control pH & salts (4)

10 Oct 2017

2017 California Nursery Conference: Part Two

Jim Owen (Virginia Tech), John D. Lea-Cox (University of Maryland), Tom Fernandez (Michigan State University), Bruno Pitton and Lorence Oki (University of California), John Majsztrik (Clemson University)

This conference, held on July 27, 2017 in Irvine, CA, focused on Water Management in Nursery and Greenhouse Production. The Clean WateRteam presented their research studies. This second part (of three) covers economic costs of water conservation, how to control pH and salts, as well as tools and models for water management. The topics covered are:

2-1SSaveCostsRefiningSubstrateNutrientProgram (3372 KB)     2-2IrrigationManagementUsingSoilMoistureSensors (2805 KB)     2-3Wheredonutrientsgowhenyouirrigate (2760 KB)     2-4NitrogenManagementPlans (631 KB)     2-5Addingtoolsintoyourwatermanagementtoolbox (447 KB)

25 Apr 2017

A New Way to Measure Electrical Conductivity

John Lea-Cox (University of Maryland)

Electrical conductivity is vital to maintain adequate plant nutrition.  Learn how to measure EC in subtrates with real-time output.  Some imporant considerations are the sensor placement, and understanding the difference between bulk EC vs. pore water EC.  See the article in the link bellow for an easy and cost-effective method for measuring EC.

1 Jun 2016

Nutrient Remediation using Two Plant Species in a Floating Treatment Wetland System

Garcia, L.M., Majsztrik, J.C., Bell, N.L., White, S.A. (Clemson University)

Excess nutrients are often present in production runoff from nurseries and greenhouses because fertilizers are used to grow plants. In 2015, we conducted trials with floating treatment wetlands (FTWs) to determine how much nutrients soft rush (Juncus effusus) and pickerelweed (Pontederia cordata) could absorb.  When harvested after 20 weeks, with pond nutrient concentrations averaging 10 ppm N and 3 ppm P, a 1-acre are of planted FTWs would remove 88 lbs. of N and 15 lbs. of P if planted with soft rush or 1,320 lbs. of N and 255 lbs. of P if planted with pickerelweed.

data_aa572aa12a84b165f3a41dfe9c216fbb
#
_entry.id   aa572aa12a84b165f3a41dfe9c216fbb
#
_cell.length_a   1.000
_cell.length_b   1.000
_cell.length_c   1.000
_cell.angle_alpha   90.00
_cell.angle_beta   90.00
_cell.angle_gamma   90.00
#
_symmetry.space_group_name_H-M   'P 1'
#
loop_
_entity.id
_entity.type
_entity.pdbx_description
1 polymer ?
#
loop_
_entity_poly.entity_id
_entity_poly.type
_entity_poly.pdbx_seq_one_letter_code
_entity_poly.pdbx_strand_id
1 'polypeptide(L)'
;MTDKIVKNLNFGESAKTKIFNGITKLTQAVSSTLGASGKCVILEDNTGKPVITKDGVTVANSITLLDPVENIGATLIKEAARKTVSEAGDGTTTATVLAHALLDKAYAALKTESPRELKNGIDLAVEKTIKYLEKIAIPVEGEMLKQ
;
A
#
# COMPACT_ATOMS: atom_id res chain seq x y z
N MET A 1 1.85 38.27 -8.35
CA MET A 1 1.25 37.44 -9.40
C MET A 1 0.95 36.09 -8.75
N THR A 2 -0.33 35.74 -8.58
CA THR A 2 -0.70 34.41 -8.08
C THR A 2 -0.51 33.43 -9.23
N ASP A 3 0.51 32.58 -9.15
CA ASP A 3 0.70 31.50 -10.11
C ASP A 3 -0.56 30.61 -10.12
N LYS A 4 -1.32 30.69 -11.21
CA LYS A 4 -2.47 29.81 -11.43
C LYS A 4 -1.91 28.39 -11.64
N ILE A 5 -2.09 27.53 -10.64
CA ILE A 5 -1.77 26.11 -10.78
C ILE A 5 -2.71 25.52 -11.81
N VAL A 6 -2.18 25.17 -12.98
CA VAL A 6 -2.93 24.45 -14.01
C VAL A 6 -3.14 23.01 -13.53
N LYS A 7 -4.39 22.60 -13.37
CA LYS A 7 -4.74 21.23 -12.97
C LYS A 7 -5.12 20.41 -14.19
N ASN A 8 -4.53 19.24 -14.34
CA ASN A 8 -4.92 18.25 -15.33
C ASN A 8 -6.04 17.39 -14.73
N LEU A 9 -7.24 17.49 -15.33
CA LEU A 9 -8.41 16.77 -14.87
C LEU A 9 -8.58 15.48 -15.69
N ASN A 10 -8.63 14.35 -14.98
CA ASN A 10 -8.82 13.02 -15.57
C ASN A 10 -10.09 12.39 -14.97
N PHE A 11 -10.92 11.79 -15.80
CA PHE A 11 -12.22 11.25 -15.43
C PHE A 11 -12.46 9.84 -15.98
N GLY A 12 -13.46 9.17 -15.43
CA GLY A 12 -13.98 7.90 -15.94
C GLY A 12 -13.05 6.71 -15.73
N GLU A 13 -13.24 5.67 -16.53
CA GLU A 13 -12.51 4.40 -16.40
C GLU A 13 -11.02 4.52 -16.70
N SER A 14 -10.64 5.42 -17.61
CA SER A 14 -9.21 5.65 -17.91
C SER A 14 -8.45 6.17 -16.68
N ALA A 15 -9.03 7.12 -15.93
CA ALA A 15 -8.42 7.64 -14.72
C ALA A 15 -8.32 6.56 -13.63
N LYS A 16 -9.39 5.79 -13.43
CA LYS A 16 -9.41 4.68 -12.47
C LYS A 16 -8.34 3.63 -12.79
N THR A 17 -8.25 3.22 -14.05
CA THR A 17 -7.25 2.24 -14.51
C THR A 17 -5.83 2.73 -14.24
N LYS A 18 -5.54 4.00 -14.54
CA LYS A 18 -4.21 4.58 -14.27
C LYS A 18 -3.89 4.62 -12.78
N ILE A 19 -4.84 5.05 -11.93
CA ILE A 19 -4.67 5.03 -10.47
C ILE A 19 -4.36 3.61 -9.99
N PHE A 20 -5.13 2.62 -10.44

ASHS Abstract (78 KB)     ASHS Presentation (774 KB)

1 Dec 2014

Assessing Irrigation Water Quality for pH, Salts, & Alkalinity

Park, D.M., White, S.A., Menchyk, N. (Clemson University)

This research paper presents an easy-to-follow flow chart for interpreting water quality reports in soil-based growing systems.

Journal of Extension 52(6) 2014

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Description of research activities

A national team of scientists is working to encourage use of alternative water resources by the nation’s billion-dollar nursery and floriculture industry has been awarded funds for the first year of an $8.7 million, five year US Department of Agriculture – National Institute of Food and Agriculture –Specialty Crop Research Initiative competitive grant.

The team will develop and apply systems-based solutions to assist grower decision making by providing science-based information to increase use of recycled water.  This award from the NIFA’s Specialty Crop Research Initiative is managed by Project Director Sarah White of Clemson University.  She leads a group of 21 scientists from nine U.S. institutions.

Entitled “Clean WateR3 - Reduce, Remediate, Recycle – Enhancing Alternative Water Resources Availability and Use to Increase Profitability in Specialty Crops”, the Clean WateR3 team will assist the grower decision-making process by providing science-based information on nutrient, pathogen, and pesticide fate in recycled water both before and after treatment, average cost and return-on investment of technologies examined, and model-derived, site specific recommendations for water management.  The trans-disciplinary Clean WateR3 team will develop these systems-based solutions by integrating sociological, economic, modeling, and biological data into a user-friendly decision-support system intended to inform and direct our stakeholders’ water management decision-making process.

The Clean WateR3 grant team is working with a stakeholder group of greenhouse and nursery growers throughout the United States.

For example, at the University of Florida graduate student George Grant is collecting data on removal of paclobutrazol, a highly persistent plant growth regulator chemical, from recirculated water using granular activated carbon (GAC) filters. This is being done in both research greenhouses and in a commercial site. The GAC filters can remove more than 90% of chemical residues, and are proving to be a cost-effective treatment method.